Japan’s history of making glass is still a comparatively young one, with the first Japanese glass artisans getting to work in the 17th century. Aichi prefecture’s glass experts Ishizuka started with small, one-off art pieces in the 19th century, before eventually supplying postwar Japan’s burgeoning Japanese middle-class with consumer glassware.
Glass in Japan
While simple glass beads were present in Japan as early as 400 AD, more elaborate glassware would not appear in the country until foreign traders brought it with them in the 16th century. The Portuguese were the first to establish trade with Japan around 1542, and alongside their Christian missionary efforts, brought items made from glass.
From glassware to mirrors and telescopes, these items were highly prized objects at first and mostly traded between the upper class. The novel material made an impression, and Japan continued to import and study it even after embarking on a policy of national isolation from 1639. Despite effectively banning foreigners from setting foot on Japanese soil, some limited trade continued with the Dutch.
The only accessible port for these Dutch traders was located on Japan’s southern island of Kyushu. With certain foreign goods allowed in the country but books initially banned, Japan’s first glass artists had to learn by imitation, trial and error. Applying a Japanese approach to a European glass style, it wouldn’t take long for distinct Japanese styles to emerge.
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Glass as Luxury
Glass would remain a luxury item for some time, but slowly spread to the rest of the country as wealthy feudal lords grew interested in it. Small glass workshops started springing up, and regionally different styles developed.
Ishizuka Glass’ story begins with founder Iwasaburo Ishizuka in 1819. Kyushu was still the heart of glass production in Japan, and Iwasaburo would first travel to Nagasaki to study the art of making glass. Upon returning, he set up a small workshop in Japan’s mountainous Gifu Prefecture, quickly making a name for himself as a pioneer in the region.
Iwasaburo eventually received an order for glass work directly from the feudal lord of his domain, cementing the workshop’s reputation and allowing it to grow. A few generations later, in 1888, the workshop moved to nearby Nagoya, Japan’s capital of manufacturing. Here Ishizuka was the first company in Japan to succeed in melting clear glass in a kiln suitable for mass production.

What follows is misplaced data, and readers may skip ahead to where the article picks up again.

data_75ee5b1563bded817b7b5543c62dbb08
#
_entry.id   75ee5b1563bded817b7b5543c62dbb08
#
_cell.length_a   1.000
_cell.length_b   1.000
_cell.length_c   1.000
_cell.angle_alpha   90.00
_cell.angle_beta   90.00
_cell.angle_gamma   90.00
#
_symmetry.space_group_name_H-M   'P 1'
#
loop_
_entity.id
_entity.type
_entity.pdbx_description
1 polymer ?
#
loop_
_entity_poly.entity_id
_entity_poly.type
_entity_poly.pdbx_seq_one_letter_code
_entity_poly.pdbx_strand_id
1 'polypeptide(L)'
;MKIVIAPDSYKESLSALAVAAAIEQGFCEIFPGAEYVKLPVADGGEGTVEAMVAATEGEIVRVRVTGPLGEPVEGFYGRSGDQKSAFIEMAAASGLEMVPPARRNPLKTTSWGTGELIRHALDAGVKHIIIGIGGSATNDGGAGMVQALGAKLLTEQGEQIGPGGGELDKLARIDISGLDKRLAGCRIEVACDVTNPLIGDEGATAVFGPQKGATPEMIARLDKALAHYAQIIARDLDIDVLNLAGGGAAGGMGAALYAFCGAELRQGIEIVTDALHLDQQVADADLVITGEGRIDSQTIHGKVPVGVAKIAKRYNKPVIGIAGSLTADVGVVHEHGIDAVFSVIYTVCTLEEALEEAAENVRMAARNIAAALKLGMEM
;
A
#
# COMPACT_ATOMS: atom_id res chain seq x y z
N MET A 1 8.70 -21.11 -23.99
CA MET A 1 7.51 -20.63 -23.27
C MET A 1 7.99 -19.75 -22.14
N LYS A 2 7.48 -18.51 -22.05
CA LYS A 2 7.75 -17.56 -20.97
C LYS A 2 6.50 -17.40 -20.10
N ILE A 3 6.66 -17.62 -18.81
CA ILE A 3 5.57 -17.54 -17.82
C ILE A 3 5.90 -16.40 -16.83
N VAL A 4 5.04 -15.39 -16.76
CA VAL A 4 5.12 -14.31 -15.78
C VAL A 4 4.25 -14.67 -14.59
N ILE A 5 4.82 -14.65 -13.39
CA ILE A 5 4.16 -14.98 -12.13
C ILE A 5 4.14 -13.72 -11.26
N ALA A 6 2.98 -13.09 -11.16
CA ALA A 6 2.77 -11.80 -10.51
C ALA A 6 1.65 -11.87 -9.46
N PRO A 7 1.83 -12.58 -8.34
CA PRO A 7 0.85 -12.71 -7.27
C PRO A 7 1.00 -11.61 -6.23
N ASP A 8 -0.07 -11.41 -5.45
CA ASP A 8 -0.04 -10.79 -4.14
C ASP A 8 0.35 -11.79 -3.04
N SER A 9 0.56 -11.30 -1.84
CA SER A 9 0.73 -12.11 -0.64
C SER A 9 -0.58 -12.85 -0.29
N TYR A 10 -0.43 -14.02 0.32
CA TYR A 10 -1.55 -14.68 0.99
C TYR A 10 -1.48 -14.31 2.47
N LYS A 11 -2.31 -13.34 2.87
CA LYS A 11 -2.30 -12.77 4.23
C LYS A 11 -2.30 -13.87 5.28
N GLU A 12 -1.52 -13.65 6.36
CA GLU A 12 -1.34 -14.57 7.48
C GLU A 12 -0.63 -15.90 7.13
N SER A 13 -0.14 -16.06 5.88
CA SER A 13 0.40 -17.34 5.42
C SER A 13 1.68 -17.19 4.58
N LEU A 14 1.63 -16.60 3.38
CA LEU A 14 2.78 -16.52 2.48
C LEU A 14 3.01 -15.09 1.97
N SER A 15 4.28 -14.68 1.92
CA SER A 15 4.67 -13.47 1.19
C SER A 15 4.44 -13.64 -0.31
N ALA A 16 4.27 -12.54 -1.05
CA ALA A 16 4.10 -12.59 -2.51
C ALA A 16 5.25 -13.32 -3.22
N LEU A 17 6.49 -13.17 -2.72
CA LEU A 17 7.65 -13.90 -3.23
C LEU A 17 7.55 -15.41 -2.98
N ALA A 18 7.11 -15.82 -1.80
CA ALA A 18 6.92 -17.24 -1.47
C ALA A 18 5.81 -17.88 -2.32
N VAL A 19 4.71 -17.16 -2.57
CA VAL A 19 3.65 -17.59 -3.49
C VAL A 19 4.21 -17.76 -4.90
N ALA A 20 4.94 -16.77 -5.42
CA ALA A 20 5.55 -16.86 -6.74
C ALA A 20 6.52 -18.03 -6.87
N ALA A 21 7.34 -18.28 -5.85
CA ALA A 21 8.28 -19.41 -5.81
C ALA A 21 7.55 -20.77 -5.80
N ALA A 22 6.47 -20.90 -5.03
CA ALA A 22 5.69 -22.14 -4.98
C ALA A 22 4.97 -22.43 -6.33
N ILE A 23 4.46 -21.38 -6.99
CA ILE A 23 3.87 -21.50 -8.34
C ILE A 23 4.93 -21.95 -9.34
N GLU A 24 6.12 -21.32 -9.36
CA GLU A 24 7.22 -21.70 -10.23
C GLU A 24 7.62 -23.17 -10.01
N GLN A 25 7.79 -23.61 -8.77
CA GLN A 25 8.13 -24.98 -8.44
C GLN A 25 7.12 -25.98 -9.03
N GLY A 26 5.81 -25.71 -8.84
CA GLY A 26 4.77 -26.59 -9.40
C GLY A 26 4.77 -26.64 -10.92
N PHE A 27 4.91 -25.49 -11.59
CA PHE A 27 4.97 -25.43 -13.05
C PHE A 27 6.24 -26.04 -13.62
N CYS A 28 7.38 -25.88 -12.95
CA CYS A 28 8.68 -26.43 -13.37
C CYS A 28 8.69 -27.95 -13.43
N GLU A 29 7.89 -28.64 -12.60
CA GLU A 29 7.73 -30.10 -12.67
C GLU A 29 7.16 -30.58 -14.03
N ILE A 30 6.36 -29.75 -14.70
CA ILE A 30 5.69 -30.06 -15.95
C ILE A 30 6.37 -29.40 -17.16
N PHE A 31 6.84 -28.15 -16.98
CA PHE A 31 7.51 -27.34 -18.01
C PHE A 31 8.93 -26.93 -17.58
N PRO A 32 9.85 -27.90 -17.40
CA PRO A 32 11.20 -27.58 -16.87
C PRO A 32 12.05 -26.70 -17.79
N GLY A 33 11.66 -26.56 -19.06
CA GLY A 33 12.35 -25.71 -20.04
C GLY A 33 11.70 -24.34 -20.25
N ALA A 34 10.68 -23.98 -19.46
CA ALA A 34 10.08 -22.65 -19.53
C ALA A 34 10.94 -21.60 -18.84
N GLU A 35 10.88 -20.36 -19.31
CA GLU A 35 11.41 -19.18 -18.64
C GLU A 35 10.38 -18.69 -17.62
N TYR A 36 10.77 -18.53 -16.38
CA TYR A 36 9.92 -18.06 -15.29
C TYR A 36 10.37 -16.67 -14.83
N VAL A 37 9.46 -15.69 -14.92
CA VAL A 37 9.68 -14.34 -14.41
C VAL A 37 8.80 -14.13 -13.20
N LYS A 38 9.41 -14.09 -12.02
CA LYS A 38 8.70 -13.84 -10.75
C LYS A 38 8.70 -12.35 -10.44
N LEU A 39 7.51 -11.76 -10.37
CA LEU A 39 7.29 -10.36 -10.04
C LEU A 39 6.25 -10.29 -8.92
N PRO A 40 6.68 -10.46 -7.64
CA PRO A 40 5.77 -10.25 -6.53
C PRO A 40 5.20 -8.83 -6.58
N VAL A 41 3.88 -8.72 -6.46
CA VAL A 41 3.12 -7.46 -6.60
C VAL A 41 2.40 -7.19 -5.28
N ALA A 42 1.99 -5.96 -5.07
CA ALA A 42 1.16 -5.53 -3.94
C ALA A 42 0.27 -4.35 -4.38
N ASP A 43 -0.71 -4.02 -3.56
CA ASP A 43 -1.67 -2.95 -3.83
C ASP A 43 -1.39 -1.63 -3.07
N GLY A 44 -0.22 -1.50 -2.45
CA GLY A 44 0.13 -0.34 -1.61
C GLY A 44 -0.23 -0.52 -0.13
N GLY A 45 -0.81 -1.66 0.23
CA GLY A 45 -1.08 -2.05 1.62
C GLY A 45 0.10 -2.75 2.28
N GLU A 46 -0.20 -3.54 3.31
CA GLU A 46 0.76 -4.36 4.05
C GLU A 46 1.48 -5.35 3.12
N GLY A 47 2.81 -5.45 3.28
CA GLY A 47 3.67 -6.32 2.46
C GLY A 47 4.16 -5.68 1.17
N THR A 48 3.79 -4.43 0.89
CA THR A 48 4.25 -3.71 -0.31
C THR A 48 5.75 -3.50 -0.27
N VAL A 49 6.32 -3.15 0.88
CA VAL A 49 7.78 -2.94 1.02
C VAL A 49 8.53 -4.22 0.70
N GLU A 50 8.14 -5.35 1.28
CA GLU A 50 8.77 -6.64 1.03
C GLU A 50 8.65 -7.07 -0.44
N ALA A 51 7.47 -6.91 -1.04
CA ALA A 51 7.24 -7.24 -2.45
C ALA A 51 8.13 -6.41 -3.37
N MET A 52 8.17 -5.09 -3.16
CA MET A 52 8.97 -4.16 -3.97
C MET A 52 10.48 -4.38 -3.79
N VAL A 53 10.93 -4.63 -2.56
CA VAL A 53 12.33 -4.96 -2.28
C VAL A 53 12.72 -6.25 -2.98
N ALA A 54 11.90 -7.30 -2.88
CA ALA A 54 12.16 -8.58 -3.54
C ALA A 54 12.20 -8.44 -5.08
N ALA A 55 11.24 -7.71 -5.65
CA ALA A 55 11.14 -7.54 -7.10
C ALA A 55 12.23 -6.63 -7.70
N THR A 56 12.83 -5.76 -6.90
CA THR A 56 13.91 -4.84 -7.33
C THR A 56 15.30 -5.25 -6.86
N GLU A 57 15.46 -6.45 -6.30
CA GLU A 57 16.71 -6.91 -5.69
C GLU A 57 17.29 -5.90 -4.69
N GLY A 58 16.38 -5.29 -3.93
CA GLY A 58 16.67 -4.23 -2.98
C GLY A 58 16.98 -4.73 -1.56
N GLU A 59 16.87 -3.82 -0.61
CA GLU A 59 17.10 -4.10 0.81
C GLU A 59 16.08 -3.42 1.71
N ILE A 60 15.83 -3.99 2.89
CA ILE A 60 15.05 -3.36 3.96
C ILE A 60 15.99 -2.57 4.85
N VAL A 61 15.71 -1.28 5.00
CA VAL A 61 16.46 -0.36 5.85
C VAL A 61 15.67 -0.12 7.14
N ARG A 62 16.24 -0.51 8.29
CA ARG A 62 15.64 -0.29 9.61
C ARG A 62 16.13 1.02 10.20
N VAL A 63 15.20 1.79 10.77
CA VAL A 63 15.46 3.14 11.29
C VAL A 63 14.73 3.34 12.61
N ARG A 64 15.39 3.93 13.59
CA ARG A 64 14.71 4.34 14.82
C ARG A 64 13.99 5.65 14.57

Quality Glass for the Masses
Japan was left in ruins after World War II, but its economy recovered at remarkable speed. By the 1950s the ‘economic miracle’ had allowed industry to reemerge and manufacturers eagerly got to work. As part of this new economy, a noticeably more modern middle class emerged with an appetite for consumer goods.
Ishizuka rose to the task, and through applying their Japanese craftsmanship to western style glassware, created a colorful tableware series that would soon be found in homes across the country. Called Aderia, the series featuring whimsical designs of flowers, fruit, and animals were so popular in fact, that Ishizuka Glass have recently reissued their designs from the 1960s and 1970s to overwhelming success.
After supplying households nationwide with both printed and clear glassware, Ishizuka continued to develop new products in different styles. Western style beer glasses with Japanese graphics can be found side-by-side with unique Japanese designs, offering something for every taste.
Despite being one of the largest Japanese glass makers, Ishizuka still manages to retain a traditionally crafted look. By using traditional Japanese patterns, motifs, colors, and glass shapes, they offer something for everyone’s taste. Handmade, traditional Japanese glassware has also never disappeared from their lineup.
Their long history of quality, tradition, and unique Japanese expertise is why we reached out to collaborate with Ishizuka. Sakuraco is proud to have collaborated with Ishizuka Glass for a one-off exclusive cherry blossom sake cup in March 2022. Featuring cherry blossoms in bloom, the cup was inspired by and designed for enjoying a drink in the Japanese ritual of hanami, or flower viewing.
We are proud to be able to regularly partner up with companies like Ishizuka Glass to bring our Sakuraco subscribers high quality Japanese home goods. We exclusively work with local, history-rich businesses in Japan, to help support regional communities and precious traditions.